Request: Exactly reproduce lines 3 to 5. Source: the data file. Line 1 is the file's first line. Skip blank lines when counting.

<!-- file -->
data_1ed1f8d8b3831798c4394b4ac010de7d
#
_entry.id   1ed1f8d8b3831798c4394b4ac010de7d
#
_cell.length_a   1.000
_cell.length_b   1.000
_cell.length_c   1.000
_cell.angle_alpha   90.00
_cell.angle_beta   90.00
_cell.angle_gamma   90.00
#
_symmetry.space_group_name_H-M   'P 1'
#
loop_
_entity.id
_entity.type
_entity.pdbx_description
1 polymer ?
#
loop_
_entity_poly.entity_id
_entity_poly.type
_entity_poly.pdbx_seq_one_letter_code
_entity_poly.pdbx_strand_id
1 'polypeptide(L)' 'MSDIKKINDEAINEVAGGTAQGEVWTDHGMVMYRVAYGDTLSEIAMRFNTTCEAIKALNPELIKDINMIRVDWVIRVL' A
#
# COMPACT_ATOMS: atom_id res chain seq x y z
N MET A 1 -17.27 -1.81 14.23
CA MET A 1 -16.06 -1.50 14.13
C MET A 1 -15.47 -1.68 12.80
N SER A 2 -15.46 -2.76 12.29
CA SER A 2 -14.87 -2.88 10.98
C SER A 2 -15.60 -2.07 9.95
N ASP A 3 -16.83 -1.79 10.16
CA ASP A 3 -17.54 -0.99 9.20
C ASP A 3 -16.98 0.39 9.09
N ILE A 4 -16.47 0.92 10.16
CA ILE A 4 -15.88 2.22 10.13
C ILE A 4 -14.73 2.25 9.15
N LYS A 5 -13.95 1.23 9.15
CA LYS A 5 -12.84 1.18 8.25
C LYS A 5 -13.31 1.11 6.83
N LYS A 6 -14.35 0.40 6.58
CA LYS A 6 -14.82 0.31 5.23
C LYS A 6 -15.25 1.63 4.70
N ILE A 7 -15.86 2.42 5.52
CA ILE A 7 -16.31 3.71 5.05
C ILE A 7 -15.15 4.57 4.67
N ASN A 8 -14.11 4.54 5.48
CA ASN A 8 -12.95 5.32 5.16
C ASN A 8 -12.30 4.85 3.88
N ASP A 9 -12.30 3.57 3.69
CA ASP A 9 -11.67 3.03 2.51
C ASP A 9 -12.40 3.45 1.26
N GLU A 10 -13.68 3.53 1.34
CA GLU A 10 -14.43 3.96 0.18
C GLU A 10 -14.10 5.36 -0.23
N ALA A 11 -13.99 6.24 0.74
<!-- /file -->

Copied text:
_entry.id   1ed1f8d8b3831798c4394b4ac010de7d
#
_cell.length_a   1.000